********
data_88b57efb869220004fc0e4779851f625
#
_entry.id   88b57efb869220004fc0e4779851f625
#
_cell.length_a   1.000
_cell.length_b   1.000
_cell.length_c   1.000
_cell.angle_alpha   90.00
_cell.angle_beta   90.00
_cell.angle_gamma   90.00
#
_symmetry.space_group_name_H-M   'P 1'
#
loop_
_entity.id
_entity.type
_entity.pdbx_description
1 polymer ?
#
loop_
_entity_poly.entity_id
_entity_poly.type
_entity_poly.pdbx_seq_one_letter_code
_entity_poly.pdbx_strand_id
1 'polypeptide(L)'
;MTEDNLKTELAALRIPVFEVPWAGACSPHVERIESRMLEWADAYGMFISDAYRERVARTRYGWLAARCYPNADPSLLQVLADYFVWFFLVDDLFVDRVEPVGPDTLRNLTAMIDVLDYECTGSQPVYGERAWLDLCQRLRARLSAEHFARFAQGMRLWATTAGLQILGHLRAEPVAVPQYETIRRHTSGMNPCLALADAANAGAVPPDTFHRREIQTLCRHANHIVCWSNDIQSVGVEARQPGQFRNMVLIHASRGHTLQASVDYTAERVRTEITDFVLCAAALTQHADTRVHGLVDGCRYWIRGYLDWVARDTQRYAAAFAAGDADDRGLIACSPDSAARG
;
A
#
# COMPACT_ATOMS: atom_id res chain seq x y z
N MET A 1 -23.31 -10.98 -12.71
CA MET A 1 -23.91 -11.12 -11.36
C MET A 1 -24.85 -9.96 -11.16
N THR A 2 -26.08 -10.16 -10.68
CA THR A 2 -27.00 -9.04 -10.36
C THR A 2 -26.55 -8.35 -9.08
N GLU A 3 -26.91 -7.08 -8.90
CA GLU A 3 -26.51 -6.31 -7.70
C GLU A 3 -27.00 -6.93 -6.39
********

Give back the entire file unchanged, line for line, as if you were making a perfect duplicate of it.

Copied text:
data_88b57efb869220004fc0e4779851f625
#
_entry.id   88b57efb869220004fc0e4779851f625
#
_cell.length_a   1.000
_cell.length_b   1.000
_cell.length_c   1.000
_cell.angle_alpha   90.00
_cell.angle_beta   90.00
_cell.angle_gamma   90.00
#
_symmetry.space_group_name_H-M   'P 1'
#
loop_
_entity.id
_entity.type
_entity.pdbx_description
1 polymer ?
#
loop_
_entity_poly.entity_id
_entity_poly.type
_entity_poly.pdbx_seq_one_letter_code
_entity_poly.pdbx_strand_id
1 'polypeptide(L)'
;MTEDNLKTELAALRIPVFEVPWAGACSPHVERIESRMLEWADAYGMFISDAYRERVARTRYGWLAARCYPNADPSLLQVLADYFVWFFLVDDLFVDRVEPVGPDTLRNLTAMIDVLDYECTGSQPVYGERAWLDLCQRLRARLSAEHFARFAQGMRLWATTAGLQILGHLRAEPVAVPQYETIRRHTSGMNPCLALADAANAGAVPPDTFHRREIQTLCRHANHIVCWSNDIQSVGVEARQPGQFRNMVLIHASRGHTLQASVDYTAERVRTEITDFVLCAAALTQHADTRVHGLVDGCRYWIRGYLDWVARDTQRYAAAFAAGDADDRGLIACSPDSAARG
;
A
#
# COMPACT_ATOMS: atom_id res chain seq x y z
N MET A 1 -23.31 -10.98 -12.71
CA MET A 1 -23.91 -11.12 -11.36
C MET A 1 -24.85 -9.96 -11.16
N THR A 2 -26.08 -10.16 -10.68
CA THR A 2 -27.00 -9.04 -10.36
C THR A 2 -26.55 -8.35 -9.08
N GLU A 3 -26.91 -7.08 -8.90
CA GLU A 3 -26.51 -6.31 -7.70
C GLU A 3 -27.00 -6.93 -6.39